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Our response to Energy & Climate Change Committee’s inquiry into low carbon network infrastructure

The Energy and Climate Change Committee is investigating what changes are required from today’s electricity infrastructure to build a low carbon, flexible and fair network.

The terms of reference of the Inquiry recognised that for the transition to a low carbon electricity network to occur in a cost-effective way, all elements of our energy infrastructure, including those on the demand side of the meter, will need to be addressed.

We focused on one of the questions defined in the call for evidence: How can we ensure that a low carbon network is designed and operated fairly and in a way that helps to minimise consumer bills?

Read ACE’s submission here.

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Display Energy Certificates,Energy Performance Certificates,European Energy Performance of Buildings Directive,Zero Carbon Homes

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Our response to the European Commission’s consultation on the Energy Performance of Buildings Directive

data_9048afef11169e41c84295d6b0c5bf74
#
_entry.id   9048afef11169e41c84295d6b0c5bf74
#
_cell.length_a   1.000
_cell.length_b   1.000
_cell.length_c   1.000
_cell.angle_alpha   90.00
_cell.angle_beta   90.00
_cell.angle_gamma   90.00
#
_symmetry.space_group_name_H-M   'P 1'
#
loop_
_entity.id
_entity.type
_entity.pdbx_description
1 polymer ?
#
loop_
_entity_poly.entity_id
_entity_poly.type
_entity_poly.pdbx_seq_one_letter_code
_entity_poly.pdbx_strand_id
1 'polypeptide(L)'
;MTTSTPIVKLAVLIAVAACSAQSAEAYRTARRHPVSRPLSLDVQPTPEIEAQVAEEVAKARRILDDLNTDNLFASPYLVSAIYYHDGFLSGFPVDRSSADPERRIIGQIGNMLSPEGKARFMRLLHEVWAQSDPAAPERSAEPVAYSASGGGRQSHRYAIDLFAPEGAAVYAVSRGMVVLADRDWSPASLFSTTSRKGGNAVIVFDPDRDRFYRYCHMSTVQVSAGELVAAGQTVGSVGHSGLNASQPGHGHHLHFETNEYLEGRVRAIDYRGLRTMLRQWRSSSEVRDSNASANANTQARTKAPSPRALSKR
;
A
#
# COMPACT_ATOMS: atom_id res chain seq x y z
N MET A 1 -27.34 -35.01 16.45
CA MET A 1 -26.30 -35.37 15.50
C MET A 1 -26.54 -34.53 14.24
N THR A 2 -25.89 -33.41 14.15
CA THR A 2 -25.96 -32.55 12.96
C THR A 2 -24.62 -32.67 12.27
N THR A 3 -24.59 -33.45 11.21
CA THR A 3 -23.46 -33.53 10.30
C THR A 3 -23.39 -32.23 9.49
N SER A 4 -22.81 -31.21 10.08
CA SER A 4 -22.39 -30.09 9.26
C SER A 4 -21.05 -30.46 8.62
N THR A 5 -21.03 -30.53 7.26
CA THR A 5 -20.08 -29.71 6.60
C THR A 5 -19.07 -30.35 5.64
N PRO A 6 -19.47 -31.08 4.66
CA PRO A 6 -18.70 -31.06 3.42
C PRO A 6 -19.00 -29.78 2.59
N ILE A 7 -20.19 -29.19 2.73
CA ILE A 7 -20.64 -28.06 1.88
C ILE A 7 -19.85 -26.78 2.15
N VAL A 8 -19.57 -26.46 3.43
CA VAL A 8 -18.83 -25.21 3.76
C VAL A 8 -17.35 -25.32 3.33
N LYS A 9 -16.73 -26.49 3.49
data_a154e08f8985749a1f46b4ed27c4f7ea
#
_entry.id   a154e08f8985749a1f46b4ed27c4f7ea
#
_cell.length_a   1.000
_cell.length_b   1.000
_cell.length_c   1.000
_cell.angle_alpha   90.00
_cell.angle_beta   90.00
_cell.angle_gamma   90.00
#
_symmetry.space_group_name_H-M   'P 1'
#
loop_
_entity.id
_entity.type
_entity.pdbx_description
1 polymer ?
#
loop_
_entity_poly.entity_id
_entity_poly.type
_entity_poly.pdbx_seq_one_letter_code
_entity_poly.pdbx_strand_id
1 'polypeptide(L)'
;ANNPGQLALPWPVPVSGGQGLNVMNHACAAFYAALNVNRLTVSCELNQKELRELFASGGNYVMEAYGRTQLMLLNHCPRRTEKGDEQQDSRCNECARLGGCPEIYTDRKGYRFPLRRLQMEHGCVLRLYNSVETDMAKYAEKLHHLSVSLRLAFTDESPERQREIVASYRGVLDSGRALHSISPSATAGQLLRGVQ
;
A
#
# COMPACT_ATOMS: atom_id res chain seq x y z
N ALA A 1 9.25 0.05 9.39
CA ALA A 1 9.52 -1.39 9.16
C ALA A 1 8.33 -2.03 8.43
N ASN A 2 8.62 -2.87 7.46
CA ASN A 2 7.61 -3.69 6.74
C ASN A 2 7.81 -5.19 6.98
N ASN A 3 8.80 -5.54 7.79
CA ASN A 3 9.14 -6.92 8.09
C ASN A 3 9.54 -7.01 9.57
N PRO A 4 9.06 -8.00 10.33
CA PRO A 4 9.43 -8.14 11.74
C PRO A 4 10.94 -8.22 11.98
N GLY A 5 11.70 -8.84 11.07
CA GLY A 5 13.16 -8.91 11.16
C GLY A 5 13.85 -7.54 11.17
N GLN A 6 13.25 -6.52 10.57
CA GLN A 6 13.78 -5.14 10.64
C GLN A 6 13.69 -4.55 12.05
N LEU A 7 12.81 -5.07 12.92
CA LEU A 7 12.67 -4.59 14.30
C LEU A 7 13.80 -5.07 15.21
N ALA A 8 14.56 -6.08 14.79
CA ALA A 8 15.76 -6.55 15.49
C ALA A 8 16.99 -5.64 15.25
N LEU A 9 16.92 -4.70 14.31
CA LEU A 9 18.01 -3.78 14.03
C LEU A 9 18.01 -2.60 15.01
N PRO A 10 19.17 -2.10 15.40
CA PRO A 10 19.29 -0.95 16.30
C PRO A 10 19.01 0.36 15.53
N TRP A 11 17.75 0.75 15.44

This consultation forms part of the evaluation of the Energy Performance of Buildings Directive. Under the terms of the Directive, the Commission is required to carry out this evaluation by 1 January 2017, with assistance from a Committee of Member States’ representatives. The evaluation should reflect the experience gained and progress made since the adoption of the Directive. If necessary, the Commission should make proposals on the basis of the evaluation.

The evaluation also follows on from the Energy Efficiency Communication of July 2014, which indicated that additional measures to be introduced to improve energy efficiency would need to primarily address the energy efficiency of buildings and products if progress is to be made by 2030. The Energy Performance of Buildings Directive is the main legislative instrument in force at EU level covering the energy efficiency of buildings.

With a primary focus the UK energy efficiency market, our response to the consultation highlights: the uncertainty following the abandonment of the zero carbon trajectory; the missed opportunities with respect to driving higher rates of renovation; the low level of compliance with EPBD’s provisions and the virtual absence of enforcement; the question marks hanging over Display Energy Certificates; the need to make EPC data more widely accessible; and the need to plug skills and capacity shortages in the energy services and energy auditing sectors.

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Our response to APPG for the private-rented sector’s inquiry into energy efficiency in private-rented housing